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Re: did mosasaurs echolocate?
Original Message by Stephan Pickering Thursday, 28. November 2002 12:39
> Has anyone examined the skull structures of all known
> mosasaurs to ascertain if there is evidence for
> echolocation-like capabilities?
If a concave skull roof (for the melon) is such evidence, then this has
happened, with a negative result AFAIK.
> As these were,
> presumably, migratory predators (they did not,
> needless to say, throw themselves in the air [...]
Well, maybe they did, for cooling. :-|
> echolocation and other sensory
> apparatus would have been feasible, especially in high-latitudes.
However, I doubt it was necessary for finding prey. Mosasaurs were related to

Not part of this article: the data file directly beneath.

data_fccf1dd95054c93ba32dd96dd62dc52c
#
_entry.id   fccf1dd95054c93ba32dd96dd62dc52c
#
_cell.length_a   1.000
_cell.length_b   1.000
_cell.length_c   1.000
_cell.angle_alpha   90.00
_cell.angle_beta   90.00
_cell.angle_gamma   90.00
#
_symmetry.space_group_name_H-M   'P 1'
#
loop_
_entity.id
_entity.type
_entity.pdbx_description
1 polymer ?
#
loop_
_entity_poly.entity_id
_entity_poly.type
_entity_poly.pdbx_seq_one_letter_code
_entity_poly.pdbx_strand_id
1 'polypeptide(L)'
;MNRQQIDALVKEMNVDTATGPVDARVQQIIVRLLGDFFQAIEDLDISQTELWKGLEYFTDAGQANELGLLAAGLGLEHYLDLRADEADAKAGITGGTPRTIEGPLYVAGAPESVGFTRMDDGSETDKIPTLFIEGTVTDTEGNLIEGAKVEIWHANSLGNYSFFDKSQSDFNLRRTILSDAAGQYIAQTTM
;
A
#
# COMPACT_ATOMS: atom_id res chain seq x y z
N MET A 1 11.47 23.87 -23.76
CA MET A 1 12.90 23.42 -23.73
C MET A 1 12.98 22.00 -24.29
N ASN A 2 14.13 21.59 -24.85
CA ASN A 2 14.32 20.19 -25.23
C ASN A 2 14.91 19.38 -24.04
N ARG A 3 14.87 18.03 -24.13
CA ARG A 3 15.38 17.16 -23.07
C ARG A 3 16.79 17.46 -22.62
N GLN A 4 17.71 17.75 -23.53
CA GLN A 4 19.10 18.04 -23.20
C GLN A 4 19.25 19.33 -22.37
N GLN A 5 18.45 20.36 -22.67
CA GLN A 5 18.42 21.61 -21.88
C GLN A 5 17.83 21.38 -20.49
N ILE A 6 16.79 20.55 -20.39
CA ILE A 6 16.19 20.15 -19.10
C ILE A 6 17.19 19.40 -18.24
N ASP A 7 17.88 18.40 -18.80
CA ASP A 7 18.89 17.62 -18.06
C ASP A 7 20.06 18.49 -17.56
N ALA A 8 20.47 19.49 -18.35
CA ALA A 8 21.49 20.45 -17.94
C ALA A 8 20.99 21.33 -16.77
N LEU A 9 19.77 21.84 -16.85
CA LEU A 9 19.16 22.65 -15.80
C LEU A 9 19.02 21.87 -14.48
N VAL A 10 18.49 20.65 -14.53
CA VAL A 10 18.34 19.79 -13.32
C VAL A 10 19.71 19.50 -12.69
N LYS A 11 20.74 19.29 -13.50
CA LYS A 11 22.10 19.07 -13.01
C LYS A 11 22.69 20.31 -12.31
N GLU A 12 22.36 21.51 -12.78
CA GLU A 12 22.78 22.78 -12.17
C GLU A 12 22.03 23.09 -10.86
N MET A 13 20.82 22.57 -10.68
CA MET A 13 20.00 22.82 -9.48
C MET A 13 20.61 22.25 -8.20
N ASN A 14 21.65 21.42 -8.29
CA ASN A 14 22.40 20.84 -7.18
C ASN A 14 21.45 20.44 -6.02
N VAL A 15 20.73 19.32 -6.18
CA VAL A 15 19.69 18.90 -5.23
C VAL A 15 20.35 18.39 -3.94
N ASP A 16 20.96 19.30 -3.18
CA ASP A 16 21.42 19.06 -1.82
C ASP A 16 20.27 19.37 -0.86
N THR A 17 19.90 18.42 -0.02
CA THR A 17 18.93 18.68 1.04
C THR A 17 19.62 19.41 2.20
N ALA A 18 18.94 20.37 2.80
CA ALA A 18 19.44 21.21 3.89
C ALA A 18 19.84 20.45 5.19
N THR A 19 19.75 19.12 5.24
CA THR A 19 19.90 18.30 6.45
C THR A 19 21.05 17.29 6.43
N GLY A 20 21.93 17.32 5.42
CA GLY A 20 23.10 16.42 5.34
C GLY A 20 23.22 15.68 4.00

monitors and snakes, which hunt by smell, enhanced by the forked tongue, so I
think they were able to smell* in water, something no mammal can AFAIK do.
Plus, whales are known for their comparatively tiny eyes, mosasaurs aren't.
* OK, not by means of the olfactory epithelium, but by Jacobson's organ,
which is in mammals inaccessible from the mouth because of the secondary
palate. Calling this smelling may be misleading, but there's no other word...
What does the paper say what's special about high latitudes?